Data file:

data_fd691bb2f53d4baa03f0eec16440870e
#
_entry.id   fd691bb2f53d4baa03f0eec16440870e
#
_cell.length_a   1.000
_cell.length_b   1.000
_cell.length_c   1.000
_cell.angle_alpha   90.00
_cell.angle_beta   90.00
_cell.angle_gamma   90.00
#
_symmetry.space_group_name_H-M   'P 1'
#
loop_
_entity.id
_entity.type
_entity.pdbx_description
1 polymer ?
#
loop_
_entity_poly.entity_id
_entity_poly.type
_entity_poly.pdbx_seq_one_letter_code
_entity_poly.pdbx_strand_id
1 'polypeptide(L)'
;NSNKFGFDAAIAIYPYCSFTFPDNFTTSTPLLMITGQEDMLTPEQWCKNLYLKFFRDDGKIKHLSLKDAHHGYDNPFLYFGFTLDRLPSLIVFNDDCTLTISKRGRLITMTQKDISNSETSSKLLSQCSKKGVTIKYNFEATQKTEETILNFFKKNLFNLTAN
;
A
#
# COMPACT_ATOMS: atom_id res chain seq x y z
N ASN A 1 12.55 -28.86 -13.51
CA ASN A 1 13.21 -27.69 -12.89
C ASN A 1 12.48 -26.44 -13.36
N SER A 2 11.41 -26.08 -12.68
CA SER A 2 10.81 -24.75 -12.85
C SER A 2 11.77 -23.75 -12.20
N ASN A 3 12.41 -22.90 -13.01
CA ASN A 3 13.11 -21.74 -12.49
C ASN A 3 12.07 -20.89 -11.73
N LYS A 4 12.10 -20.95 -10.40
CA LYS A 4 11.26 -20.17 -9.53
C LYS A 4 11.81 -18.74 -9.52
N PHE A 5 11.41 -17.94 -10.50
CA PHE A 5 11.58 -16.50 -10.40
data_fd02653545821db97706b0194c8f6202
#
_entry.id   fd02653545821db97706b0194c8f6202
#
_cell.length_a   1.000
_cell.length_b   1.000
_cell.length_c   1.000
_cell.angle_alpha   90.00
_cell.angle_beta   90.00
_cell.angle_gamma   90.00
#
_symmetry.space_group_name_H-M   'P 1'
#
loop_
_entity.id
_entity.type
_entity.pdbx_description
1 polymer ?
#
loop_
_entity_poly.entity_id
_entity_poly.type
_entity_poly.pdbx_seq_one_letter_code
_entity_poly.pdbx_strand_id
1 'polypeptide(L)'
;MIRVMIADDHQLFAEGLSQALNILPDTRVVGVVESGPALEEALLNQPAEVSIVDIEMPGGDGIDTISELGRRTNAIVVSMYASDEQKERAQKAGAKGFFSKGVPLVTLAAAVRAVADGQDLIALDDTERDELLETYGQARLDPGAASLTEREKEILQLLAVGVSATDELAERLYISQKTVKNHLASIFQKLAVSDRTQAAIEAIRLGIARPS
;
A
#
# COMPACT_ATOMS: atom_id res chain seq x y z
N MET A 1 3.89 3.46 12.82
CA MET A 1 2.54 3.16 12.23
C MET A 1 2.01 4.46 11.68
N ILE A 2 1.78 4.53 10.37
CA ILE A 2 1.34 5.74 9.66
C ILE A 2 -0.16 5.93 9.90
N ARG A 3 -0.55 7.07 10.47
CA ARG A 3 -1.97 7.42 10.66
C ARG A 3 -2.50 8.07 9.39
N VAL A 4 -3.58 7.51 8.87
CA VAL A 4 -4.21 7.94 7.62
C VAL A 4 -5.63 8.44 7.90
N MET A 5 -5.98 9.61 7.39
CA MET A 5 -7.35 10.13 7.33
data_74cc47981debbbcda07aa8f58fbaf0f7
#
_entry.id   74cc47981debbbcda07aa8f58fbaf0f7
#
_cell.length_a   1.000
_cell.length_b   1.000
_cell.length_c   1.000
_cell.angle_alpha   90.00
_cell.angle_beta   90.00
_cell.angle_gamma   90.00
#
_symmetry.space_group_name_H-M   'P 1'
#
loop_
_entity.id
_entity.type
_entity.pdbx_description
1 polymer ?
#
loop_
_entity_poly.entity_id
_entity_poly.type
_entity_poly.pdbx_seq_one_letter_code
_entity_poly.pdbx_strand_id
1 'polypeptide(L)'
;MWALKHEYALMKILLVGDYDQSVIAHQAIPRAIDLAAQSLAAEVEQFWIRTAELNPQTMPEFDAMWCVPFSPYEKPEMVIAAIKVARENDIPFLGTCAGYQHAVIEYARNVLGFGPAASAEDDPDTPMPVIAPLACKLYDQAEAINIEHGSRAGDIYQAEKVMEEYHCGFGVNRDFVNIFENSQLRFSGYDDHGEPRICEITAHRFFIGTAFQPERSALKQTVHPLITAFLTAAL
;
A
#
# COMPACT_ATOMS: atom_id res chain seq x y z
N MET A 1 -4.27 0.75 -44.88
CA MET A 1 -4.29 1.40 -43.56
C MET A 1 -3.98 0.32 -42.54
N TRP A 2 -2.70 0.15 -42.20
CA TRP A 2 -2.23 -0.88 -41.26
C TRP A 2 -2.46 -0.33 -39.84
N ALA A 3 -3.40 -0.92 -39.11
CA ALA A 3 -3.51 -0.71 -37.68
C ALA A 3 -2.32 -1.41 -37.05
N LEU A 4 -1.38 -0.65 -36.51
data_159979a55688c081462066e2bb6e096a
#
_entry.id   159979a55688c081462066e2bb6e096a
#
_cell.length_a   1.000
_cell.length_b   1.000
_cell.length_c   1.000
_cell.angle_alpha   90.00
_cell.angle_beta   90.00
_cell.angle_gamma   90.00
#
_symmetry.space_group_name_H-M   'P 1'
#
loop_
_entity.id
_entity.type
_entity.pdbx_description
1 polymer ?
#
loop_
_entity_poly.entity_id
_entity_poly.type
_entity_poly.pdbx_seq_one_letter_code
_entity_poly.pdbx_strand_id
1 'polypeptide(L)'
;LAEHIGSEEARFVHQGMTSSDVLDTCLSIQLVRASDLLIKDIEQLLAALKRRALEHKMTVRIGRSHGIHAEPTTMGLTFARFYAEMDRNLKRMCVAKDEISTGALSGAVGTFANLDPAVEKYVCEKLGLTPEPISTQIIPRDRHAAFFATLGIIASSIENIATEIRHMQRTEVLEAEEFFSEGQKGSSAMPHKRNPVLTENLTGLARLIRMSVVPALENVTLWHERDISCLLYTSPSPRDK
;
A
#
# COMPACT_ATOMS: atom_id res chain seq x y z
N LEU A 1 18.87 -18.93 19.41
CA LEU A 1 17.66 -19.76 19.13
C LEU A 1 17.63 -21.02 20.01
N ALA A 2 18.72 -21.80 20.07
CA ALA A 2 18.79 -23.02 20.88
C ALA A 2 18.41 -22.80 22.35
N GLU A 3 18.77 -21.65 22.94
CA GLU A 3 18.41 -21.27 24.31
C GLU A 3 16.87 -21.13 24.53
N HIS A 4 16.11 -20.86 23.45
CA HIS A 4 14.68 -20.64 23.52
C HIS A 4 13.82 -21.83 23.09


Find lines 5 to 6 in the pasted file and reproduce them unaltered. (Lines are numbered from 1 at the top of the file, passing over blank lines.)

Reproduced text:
_cell.length_a   1.000
_cell.length_b   1.000